Exploring Astronaut Activities in SQL
About this case study
This is a notebook derived from the Datacamp Live Webinar where Justin Saddlemyer taught us the basics of regular expressions and how they can be used to categorize data among other cool things using SQL.
In this notebook, we will use string cleaning to process and analyze a database containing information on astronaut extra-vehicular activities (EVAs).
We will start by exploring the data, identifying potential issues with the columns that contain text. Next, we will take move forward to the necessary steps to clean up the data so you can draw insights the types and participants of EVAs!
Data: Extravehicular astronaut activities, including crew, durations, and purpose.
Primary Goal: Learning exploratory data analysis techniques, including data preparation and manipulation.
Secondary Goal: Get some insights into what astronauts do in space!
Why? Data will not always come pre-processed, or easy to visualize. Extracting information and restructuring it is essential to analytics.
Let's start by looking at the table we will be working with.
Let's inspect the purpose column in greater detail.
What are the most common types of EVAs?
Let's start to get a rough idea of the most popular types of EVAs astronauts take by using CASE expressions.
We are now ready to build this into a final query!
How much material has been extracted from EVAs?
Skimming through the purpose column, we also saw numerous references to extracting rock/dust or geological material. In this case, it will be difficult to extract the total quantity across the columns. Regular expressions to the rescue!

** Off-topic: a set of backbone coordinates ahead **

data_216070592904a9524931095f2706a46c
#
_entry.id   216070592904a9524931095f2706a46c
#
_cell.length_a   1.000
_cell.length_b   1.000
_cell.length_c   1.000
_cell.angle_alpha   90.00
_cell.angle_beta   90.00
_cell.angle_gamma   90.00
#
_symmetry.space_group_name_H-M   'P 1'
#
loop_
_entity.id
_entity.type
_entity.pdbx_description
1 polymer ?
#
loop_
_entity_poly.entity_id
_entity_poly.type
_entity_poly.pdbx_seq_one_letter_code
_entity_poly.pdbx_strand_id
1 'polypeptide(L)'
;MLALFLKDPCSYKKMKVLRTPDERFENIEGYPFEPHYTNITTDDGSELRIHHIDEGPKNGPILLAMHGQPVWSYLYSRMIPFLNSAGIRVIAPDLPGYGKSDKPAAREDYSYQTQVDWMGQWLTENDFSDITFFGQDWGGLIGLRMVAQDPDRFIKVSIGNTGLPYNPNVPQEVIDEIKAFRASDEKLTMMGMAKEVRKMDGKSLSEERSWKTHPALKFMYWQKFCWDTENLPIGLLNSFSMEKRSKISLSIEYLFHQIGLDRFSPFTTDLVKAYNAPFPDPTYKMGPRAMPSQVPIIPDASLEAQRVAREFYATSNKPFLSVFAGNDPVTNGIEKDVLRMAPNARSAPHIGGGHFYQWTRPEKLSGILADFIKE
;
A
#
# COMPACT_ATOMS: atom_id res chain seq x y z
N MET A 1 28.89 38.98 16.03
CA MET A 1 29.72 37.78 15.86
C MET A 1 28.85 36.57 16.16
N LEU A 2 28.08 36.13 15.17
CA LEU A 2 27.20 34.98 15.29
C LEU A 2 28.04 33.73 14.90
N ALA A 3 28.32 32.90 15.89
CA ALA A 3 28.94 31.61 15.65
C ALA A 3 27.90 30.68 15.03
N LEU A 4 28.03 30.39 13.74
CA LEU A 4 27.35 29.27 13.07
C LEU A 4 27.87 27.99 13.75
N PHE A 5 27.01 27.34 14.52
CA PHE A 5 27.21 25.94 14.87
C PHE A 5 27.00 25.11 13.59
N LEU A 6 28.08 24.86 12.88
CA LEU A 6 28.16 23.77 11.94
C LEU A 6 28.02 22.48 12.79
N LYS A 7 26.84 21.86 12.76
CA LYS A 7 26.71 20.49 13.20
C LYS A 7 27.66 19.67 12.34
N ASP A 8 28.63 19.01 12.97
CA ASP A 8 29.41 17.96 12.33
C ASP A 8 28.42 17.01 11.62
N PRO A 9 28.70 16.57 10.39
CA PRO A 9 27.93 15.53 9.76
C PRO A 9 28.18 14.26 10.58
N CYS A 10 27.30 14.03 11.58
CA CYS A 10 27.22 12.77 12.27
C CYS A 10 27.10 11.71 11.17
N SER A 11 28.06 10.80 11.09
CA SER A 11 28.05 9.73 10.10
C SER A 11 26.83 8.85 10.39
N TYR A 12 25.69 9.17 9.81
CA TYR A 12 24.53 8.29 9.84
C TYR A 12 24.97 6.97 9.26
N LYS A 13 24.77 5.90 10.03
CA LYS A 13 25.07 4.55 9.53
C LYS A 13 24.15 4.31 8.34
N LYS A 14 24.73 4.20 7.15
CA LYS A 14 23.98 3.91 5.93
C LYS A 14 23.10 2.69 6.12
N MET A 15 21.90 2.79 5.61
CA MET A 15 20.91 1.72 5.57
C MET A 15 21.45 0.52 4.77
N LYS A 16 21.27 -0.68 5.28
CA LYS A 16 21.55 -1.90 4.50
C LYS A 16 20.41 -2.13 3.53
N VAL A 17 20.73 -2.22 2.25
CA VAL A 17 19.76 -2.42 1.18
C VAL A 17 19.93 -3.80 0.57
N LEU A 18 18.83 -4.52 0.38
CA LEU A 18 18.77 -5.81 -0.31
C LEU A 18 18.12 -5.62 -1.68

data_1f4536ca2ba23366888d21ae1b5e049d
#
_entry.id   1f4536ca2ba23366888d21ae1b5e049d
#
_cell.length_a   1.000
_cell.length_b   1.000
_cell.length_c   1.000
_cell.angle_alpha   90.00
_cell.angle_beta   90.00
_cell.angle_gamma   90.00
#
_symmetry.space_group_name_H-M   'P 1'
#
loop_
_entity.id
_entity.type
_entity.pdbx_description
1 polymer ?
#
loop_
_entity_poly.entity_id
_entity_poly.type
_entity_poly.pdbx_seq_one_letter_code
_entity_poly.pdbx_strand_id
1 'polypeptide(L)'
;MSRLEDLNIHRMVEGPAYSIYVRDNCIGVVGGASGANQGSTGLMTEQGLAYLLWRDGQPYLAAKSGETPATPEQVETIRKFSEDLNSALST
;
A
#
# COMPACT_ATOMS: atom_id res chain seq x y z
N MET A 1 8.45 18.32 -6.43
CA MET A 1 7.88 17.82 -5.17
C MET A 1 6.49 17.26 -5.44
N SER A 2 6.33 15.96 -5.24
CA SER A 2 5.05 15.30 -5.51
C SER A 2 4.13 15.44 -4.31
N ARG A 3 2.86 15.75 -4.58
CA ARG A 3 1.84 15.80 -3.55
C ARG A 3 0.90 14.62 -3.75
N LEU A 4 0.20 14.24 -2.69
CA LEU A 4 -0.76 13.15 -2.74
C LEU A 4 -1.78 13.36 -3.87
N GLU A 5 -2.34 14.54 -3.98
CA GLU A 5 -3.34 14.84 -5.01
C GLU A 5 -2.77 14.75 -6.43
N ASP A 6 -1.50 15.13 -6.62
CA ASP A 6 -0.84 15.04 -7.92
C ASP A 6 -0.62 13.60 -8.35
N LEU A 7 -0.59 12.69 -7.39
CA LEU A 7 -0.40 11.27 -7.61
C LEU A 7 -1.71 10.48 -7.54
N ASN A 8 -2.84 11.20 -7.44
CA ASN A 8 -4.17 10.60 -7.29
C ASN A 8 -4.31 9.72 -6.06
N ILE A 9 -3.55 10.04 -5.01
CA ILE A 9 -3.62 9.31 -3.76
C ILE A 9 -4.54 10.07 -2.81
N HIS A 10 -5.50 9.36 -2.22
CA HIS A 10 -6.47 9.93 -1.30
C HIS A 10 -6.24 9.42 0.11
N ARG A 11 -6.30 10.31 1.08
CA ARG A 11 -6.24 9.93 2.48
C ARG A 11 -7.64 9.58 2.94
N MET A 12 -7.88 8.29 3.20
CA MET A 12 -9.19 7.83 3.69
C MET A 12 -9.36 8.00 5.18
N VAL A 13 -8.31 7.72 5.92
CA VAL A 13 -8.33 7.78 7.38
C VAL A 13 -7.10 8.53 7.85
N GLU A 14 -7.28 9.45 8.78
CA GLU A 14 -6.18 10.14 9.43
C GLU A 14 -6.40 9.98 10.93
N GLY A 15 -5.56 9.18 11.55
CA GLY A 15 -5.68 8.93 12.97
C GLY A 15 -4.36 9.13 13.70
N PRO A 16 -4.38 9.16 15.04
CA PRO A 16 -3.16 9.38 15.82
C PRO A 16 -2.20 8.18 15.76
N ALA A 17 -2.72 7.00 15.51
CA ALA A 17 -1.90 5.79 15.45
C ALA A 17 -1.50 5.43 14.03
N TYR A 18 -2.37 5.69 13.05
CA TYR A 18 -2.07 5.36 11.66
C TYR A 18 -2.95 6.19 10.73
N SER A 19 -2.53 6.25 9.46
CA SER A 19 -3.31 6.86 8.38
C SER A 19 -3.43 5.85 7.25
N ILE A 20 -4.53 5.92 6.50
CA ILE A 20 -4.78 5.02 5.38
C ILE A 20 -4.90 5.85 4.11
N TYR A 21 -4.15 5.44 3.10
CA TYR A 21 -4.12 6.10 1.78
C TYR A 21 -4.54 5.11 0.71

We will define a pattern to extract the total pounds extracted per EVA, and then sum them up. Let's first do a sense check of the data.
Okay, we now know that the format of the pounds extracted is always number lbs of rock/geologic. We can construct a pattern to detect this and extract the number!
To do so, we will make use of:
Let's put this into action, using SUBSTRING() to extract our pattern!
Now we can use a CTE (Common Table Expression) to calculate the total amount!
Which astronauts have the most time in EVAs?
We also have information on how much time each EVA took, as well as the astronauts who participated. Let's use this information to try and calculate totals for each astronaut!
First let's see what the maximum count of astronauts in an EVA has been by splitting the crew column. We can also use TRIM() to remove any extra whitespace from the column.
Now we know how we can extract the time for each astronaut! Let's create a CTE we can then use to piece together duration information for each astronaut.
Now it's just a matter of splitting apart this table and appending each set of results to one table.
What is the cumulative amount of time spent in EVAs over time?
Finally, let's take a look at the cumulative time spent in EVAs by year and space program. To do so, we will need to use a window function in combination with a subquery.